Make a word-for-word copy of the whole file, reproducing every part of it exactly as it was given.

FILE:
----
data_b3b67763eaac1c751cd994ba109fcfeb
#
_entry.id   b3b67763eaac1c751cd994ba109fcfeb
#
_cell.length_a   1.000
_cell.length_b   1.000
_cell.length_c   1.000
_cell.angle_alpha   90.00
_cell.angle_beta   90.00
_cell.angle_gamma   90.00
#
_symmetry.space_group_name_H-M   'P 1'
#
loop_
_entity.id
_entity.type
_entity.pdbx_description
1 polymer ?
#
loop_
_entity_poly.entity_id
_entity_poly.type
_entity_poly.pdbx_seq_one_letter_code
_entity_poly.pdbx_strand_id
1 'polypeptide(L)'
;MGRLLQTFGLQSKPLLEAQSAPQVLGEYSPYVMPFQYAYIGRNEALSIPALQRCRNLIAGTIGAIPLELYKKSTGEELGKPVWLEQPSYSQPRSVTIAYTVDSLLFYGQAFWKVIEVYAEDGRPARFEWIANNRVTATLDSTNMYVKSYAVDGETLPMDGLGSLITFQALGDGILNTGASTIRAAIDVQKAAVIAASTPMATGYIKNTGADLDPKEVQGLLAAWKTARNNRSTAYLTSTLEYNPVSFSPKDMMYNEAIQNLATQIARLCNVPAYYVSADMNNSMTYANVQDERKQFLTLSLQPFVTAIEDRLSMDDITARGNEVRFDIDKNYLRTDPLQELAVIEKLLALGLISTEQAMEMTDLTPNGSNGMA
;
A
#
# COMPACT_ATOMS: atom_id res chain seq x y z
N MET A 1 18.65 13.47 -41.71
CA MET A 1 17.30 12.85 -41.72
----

data_b3b67763eaac1c751cd994ba109fcfeb
#
_entry.id   b3b67763eaac1c751cd994ba109fcfeb
#
_cell.length_a   1.000
_cell.length_b   1.000
_cell.length_c   1.000
_cell.angle_alpha   90.00
_cell.angle_beta   90.00
_cell.angle_gamma   90.00
#
_symmetry.space_group_name_H-M   'P 1'
#
loop_
_entity.id
_entity.type
_entity.pdbx_description
1 polymer ?
#
loop_
_entity_poly.entity_id
_entity_poly.type
_entity_poly.pdbx_seq_one_letter_code
_entity_poly.pdbx_strand_id
1 'polypeptide(L)'
;MGRLLQTFGLQSKPLLEAQSAPQVLGEYSPYVMPFQYAYIGRNEALSIPALQRCRNLIAGTIGAIPLELYKKSTGEELGKPVWLEQPSYSQPRSVTIAYTVDSLLFYGQAFWKVIEVYAEDGRPARFEWIANNRVTATLDSTNMYVKSYAVDGETLPMDGLGSLITFQALGDGILNTGASTIRAAIDVQKAAVIAASTPMATGYIKNTGADLDPKEVQGLLAAWKTARNNRSTAYLTSTLEYNPVSFSPKDMMYNEAIQNLATQIARLCNVPAYYVSADMNNSMTYANVQDERKQFLTLSLQPFVTAIEDRLSMDDITARGNEVRFDIDKNYLRTDPLQELAVIEKLLALGLISTEQAMEMTDLTPNGSNGMA
;
A
#
# COMPACT_ATOMS: atom_id res chain seq x y z
N MET A 1 18.65 13.47 -41.71
CA MET A 1 17.30 12.85 -41.72